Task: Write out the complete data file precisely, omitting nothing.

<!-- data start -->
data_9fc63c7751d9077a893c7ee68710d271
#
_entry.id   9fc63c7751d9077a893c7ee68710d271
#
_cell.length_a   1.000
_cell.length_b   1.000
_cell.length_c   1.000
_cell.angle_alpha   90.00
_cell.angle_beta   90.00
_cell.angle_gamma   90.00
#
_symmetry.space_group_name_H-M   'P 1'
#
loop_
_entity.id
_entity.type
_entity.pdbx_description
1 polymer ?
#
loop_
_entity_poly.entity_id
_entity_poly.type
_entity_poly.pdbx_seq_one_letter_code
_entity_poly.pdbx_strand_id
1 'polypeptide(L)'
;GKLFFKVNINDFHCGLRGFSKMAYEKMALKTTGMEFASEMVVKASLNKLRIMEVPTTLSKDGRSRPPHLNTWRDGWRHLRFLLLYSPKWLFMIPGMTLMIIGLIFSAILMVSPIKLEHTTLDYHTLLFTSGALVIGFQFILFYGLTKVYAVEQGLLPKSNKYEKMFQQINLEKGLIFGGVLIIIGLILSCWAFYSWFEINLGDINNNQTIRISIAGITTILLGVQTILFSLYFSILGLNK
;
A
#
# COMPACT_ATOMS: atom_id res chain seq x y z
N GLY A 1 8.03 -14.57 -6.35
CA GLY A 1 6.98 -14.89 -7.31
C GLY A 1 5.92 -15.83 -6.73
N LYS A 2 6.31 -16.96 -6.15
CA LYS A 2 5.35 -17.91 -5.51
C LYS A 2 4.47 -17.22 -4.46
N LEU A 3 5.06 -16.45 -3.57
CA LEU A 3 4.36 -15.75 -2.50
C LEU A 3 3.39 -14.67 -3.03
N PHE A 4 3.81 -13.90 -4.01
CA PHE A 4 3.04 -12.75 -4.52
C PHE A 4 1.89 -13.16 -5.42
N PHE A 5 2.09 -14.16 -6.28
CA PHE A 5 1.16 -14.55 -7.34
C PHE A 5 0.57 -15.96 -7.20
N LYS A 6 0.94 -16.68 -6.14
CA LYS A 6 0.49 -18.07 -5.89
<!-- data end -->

data_9fc63c7751d9077a893c7ee68710d271
#
_entry.id   9fc63c7751d9077a893c7ee68710d271
#
_cell.length_a   1.000
_cell.length_b   1.000
_cell.length_c   1.000
_cell.angle_alpha   90.00
_cell.angle_beta   90.00
_cell.angle_gamma   90.00
#
_symmetry.space_group_name_H-M   'P 1'
#
loop_
_entity.id
_entity.type
_entity.pdbx_description
1 polymer ?
#
loop_
_entity_poly.entity_id
_entity_poly.type
_entity_poly.pdbx_seq_one_letter_code
_entity_poly.pdbx_strand_id
1 'polypeptide(L)'
;GKLFFKVNINDFHCGLRGFSKMAYEKMALKTTGMEFASEMVVKASLNKLRIMEVPTTLSKDGRSRPPHLNTWRDGWRHLRFLLLYSPKWLFMIPGMTLMIIGLIFSAILMVSPIKLEHTTLDYHTLLFTSGALVIGFQFILFYGLTKVYAVEQGLLPKSNKYEKMFQQINLEKGLIFGGVLIIIGLILSCWAFYSWFEINLGDINNNQTIRISIAGITTILLGVQTILFSLYFSILGLNK
;
A
#
# COMPACT_ATOMS: atom_id res chain seq x y z
N GLY A 1 8.03 -14.57 -6.35
CA GLY A 1 6.98 -14.89 -7.31
C GLY A 1 5.92 -15.83 -6.73
N LYS A 2 6.31 -16.96 -6.15
CA LYS A 2 5.35 -17.91 -5.51
C LYS A 2 4.47 -17.22 -4.46
N LEU A 3 5.06 -16.45 -3.57
CA LEU A 3 4.36 -15.75 -2.50
C LEU A 3 3.39 -14.67 -3.03
N PHE A 4 3.81 -13.90 -4.01
CA PHE A 4 3.04 -12.75 -4.52
C PHE A 4 1.89 -13.16 -5.42
N PHE A 5 2.09 -14.16 -6.28
CA PHE A 5 1.16 -14.55 -7.34
C PHE A 5 0.57 -15.96 -7.20
N LYS A 6 0.94 -16.68 -6.14
CA LYS A 6 0.49 -18.07 -5.89